I've been through a tough situation for the past few weeks. Yesterday I had the feeling I came out safely on the other side and I learned a lot of lessons. With the hard stuff in our lives we have to put one foot in front of the other and walk through it. There is no circumventing the process. I think back to times where I was in pain and I did bow out in the middle because it was too damn hard, and I think my personality is the poorer for quitting before it was through.
One benefit of getting older is the wisdom that comes with it. When I was in my twenties and was in a hard season of life, I would always panic, thinking the jig was up and my life would be horrible forever. Then of course the bad times would end, good times would return, and I'd think that was going to be the lasting season. Neither one lasts. Everything that happens to us in life is temporary, and in my thirties I have realized this truth: there is good in the bad and vice versa. Enjoy the easy times but be prepared for life to change. Learn what you can from each season you are in, and take those lessons into the next challenge, and you will be better equipped to face it.
I've shed a lot of tears during these last few weeks. I questioned my abilities as a parent. I felt attacked and wounded. I knew I had the support of my friends but I still experienced loneliness in the battle I was fighting. Then I had a great conversation at my lowest point where I made a variety of connections to my past which helped me break free of the chokehold of my emotions and see the situation with new eyes. I developed a strategy which helped me win my confidence back. Yesterday I faced my fears and the situation head-on with this new confidence, and I found that the scorpion had lost its sting. The venom wasn't poisonous to me any more. I could walk away with my head held high, knowing I won't be hurt again by this particular thorny situation.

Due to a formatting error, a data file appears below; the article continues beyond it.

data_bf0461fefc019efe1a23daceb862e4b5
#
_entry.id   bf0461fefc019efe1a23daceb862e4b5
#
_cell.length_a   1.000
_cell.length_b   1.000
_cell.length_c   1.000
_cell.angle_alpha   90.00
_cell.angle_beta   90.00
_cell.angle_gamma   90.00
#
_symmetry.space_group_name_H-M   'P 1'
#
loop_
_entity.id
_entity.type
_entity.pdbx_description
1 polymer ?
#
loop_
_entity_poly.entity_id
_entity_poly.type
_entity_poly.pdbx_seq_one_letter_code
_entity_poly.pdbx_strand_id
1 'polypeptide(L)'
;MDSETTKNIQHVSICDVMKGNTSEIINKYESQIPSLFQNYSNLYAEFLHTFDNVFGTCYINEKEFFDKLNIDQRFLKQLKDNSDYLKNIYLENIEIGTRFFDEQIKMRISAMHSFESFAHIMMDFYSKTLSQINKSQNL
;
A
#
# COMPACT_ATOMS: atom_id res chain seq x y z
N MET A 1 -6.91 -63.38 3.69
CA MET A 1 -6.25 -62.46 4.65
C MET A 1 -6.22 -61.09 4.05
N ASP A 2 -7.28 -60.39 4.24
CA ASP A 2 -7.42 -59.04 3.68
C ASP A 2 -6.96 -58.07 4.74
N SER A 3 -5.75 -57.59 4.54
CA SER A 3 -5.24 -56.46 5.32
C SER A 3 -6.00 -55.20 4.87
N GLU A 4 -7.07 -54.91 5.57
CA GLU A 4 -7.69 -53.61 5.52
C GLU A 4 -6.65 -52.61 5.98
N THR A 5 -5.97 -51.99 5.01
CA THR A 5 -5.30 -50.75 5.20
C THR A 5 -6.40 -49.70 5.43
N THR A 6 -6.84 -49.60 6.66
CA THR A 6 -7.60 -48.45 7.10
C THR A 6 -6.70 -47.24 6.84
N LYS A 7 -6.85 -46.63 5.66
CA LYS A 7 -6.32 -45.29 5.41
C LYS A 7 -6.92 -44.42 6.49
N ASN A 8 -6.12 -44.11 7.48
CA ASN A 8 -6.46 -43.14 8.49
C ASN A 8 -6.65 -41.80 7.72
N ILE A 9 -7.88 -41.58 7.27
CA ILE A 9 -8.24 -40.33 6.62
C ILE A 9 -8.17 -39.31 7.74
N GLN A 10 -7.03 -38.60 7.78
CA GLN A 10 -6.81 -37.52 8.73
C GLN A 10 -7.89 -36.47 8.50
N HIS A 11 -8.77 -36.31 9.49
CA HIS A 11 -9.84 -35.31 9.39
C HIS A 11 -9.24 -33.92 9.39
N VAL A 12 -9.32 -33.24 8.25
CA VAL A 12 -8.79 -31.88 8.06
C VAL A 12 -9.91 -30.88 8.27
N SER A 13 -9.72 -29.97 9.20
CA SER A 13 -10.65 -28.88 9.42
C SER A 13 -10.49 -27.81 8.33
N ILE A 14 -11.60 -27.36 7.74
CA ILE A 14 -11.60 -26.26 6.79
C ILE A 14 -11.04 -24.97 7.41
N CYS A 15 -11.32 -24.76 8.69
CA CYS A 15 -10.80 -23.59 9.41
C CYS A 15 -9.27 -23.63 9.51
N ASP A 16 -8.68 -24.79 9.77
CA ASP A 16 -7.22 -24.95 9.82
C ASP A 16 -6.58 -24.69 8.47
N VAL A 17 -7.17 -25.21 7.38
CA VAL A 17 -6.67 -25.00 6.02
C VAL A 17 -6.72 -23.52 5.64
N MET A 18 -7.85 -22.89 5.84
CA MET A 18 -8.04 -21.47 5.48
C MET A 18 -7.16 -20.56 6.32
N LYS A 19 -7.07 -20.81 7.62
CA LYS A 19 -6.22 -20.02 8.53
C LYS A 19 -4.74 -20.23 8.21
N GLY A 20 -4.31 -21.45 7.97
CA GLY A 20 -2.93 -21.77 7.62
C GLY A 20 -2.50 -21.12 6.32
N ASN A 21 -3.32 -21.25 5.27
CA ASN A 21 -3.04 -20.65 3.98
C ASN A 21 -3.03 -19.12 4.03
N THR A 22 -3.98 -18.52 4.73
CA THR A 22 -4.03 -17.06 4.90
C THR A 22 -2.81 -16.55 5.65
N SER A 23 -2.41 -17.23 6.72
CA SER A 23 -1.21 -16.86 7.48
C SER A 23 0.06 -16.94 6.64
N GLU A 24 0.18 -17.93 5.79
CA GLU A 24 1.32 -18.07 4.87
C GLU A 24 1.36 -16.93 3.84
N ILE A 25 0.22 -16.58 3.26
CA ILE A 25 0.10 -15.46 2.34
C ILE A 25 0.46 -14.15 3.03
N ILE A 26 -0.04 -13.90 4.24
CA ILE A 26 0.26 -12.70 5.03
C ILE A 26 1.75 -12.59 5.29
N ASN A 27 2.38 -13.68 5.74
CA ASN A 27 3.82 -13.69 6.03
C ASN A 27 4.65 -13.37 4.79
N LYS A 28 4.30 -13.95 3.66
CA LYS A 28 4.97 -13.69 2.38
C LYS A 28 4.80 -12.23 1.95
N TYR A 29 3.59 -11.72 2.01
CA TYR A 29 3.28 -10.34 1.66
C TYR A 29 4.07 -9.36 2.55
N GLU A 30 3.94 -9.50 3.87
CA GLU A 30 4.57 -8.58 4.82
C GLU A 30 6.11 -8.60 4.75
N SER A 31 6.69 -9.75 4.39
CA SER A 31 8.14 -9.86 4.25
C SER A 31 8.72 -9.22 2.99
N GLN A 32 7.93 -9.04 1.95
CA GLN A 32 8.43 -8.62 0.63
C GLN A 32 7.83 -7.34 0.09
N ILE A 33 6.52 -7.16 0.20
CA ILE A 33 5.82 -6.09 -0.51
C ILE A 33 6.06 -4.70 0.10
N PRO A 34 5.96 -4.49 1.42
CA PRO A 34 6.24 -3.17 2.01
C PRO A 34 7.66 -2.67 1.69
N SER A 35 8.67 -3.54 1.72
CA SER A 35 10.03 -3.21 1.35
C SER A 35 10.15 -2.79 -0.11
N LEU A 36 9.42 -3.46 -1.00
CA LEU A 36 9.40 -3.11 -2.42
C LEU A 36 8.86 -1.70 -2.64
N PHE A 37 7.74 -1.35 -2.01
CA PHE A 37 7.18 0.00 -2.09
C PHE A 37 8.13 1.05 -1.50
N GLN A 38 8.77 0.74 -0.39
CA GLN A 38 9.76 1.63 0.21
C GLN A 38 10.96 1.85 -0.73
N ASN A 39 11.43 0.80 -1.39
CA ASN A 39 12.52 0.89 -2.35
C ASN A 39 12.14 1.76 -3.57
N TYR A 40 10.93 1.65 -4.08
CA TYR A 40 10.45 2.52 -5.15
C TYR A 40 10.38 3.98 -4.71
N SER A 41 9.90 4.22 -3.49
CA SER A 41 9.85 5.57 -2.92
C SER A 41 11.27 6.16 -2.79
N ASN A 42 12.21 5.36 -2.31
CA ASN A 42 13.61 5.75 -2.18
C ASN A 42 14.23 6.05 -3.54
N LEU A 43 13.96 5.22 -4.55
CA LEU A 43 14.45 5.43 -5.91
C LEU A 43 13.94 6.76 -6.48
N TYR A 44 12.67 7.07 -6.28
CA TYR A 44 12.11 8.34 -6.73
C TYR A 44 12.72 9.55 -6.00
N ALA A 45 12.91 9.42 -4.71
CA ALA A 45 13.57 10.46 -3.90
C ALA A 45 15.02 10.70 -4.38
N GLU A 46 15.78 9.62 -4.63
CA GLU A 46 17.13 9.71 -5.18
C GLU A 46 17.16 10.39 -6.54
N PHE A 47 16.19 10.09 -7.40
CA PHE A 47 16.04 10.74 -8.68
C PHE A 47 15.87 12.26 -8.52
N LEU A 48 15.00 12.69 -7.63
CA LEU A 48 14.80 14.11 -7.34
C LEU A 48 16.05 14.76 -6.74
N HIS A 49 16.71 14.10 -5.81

It was extraordinary to experience that freedom. The person I was dealing with stayed exactly the same. They had not changed, nor granted an inch towards reconciliation, but it didn't matter because I had changed. I was no longer afraid or emotionally invested in the problem anymore. It all somehow ceased to matter to me. I know I only arrived at that wonderful point by walking through the fire, by not turning around at the worst point, and by committing to see the process through to the end. It was worth it to experience that freedom yesterday, and know that I brought it about for myself. The next time I'm in a tough place I'll remember this time, and tell myself to stay the course, finish the process, and learn the lesson it has for me.